At a time when all other analysts were gung-ho about J&K Bank, Kotak bucked the trend and sent an ominous warning.
In a report issued in February 2014, Kotak made it clear that it had serious doubts about J&K Bank. It said:
“The niggling issues persist. We remain puzzled on the movement of restructured loans as there has been a reduction of 15% of Q2FY14 (~33% of FY13) restructured loans….
We remain concerned on the bank’s growth strategy as it focuses on the high-risk agriculture segment within J&K while we retain our cautious outlook on the portfolio outside the state. J&K Bank reported earnings growth of 11% y-o-y, but primarily led by reversal in NPL provisions and lower tax rate.”
Unfortunately, nobody paid attention to the warning. Instead, veteran value investor Sanjoy Bhattacharyya recommened the stock in April 2014 by calling it “incredibly attractive”. Another veteran value investor, Parag Parikh, holds a big chunk of the stock in the PPFAS Mutual Fund.
The reason for the panic today was a report in greaterkashmir.com that J&K Bank had not shown bad/ stressed loans worth about Rs. 2500 crore as a NPA.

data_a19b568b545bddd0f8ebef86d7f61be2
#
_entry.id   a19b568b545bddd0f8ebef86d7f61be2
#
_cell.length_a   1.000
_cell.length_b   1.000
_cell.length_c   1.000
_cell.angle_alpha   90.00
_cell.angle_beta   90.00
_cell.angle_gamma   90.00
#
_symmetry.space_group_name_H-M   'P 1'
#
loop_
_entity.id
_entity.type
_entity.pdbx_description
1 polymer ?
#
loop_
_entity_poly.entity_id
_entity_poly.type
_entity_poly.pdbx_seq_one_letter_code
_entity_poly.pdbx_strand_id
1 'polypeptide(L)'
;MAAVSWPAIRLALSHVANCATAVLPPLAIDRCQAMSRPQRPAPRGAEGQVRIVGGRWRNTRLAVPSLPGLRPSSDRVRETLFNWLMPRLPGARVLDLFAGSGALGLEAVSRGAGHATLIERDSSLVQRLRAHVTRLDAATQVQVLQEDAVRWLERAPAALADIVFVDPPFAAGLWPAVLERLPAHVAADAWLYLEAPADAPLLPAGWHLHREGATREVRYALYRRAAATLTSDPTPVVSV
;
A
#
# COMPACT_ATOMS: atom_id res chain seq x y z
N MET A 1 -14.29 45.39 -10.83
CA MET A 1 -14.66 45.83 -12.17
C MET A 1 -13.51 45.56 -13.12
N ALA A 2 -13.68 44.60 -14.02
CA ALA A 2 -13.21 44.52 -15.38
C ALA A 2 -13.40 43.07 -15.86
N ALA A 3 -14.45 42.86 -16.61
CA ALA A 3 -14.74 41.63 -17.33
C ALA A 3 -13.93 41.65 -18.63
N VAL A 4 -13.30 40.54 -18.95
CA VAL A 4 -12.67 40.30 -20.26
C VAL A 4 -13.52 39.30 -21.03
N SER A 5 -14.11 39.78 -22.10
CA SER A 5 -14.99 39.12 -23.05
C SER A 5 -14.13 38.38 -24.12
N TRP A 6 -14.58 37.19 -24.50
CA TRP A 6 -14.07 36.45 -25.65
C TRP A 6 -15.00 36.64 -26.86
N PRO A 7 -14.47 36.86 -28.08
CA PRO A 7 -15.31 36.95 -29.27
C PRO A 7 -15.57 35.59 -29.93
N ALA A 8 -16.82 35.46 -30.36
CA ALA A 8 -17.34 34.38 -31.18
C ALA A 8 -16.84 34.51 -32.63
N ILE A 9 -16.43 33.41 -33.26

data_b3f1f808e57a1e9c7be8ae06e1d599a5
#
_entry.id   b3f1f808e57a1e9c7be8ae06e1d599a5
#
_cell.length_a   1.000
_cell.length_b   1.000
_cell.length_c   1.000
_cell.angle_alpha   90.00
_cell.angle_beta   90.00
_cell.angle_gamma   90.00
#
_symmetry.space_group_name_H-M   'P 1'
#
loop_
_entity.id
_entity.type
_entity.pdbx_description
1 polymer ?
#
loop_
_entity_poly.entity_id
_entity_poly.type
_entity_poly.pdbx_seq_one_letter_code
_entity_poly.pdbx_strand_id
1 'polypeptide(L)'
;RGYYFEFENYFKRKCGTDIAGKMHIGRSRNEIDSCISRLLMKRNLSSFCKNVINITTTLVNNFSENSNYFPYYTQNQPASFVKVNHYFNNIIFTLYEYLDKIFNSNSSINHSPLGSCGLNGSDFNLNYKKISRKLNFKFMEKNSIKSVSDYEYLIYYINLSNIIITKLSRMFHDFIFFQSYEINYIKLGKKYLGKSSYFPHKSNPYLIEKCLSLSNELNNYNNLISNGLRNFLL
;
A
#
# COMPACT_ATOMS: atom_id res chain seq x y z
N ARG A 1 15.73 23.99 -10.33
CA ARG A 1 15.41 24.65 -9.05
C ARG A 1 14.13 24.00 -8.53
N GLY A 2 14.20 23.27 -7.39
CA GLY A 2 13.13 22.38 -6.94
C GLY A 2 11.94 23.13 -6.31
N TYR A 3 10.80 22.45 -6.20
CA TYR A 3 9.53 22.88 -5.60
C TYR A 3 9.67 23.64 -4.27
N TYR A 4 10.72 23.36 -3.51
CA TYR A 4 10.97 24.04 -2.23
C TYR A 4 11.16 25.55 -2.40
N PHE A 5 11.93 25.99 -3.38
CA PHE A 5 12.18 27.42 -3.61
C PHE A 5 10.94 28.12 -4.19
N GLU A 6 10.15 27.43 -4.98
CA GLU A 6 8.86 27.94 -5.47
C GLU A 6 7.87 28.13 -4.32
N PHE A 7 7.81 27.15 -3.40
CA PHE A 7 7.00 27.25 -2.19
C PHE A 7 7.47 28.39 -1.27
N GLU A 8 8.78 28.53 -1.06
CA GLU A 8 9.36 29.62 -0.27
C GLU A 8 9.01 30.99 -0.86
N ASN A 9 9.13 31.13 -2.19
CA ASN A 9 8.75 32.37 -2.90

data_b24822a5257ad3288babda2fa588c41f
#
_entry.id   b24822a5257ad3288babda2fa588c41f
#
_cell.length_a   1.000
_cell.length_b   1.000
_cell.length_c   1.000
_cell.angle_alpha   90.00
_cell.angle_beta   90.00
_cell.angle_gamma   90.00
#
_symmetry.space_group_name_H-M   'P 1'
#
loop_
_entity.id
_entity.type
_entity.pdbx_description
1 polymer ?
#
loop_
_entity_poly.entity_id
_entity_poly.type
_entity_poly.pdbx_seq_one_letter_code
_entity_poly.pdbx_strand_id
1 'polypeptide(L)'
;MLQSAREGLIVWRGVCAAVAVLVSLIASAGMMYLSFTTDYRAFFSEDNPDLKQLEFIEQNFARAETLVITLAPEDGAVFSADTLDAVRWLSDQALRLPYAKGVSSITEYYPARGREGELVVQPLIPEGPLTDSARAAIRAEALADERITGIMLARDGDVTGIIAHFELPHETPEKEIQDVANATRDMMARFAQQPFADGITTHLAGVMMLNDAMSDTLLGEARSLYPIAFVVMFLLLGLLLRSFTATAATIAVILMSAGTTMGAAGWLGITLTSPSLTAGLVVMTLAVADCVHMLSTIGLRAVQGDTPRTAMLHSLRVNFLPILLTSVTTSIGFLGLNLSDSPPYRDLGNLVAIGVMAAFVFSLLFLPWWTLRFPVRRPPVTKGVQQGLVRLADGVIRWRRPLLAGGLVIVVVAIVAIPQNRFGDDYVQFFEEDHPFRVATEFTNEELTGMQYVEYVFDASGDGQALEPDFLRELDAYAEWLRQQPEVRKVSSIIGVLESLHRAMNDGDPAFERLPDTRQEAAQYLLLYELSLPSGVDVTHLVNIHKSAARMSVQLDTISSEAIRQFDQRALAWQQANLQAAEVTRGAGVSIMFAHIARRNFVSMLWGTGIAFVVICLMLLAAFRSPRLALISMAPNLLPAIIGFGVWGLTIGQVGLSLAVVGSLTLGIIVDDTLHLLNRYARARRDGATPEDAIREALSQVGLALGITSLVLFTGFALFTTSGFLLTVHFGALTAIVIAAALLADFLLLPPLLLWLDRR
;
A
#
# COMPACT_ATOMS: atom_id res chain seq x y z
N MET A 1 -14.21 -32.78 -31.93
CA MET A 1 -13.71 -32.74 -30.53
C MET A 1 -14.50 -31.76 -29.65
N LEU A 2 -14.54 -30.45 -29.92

The report gave several examples of loans which according to it require to be classified as NPAs. The first is a loan of Rs 650 crore given to a Kolkata-based company. The report states that this company has been declared as a NPA by all other banks but J&K Bank continues to show it as a standard loan. A second instance is of a Mumbai-based real estate company which has taken Rs 400 crore from J&K Bank. The cheques issued by the company have bounced more than once, it said.
Mushtaq Ahmad, CEO of J&K Bank, rushed to deny the news. In an interview to CNBC TV18, he called the news “absurd” and “mischievous”.
However, investors were in no mood to listen to Mushtaq Ahmad or to take any chances. There was a scramble to dump the stock and it went spiraling down 18%.
In these kind of matters, discretion is the better part of valour.
Meanwhile, we have to quietly compliment the research team at Kotak for their perceptive warning.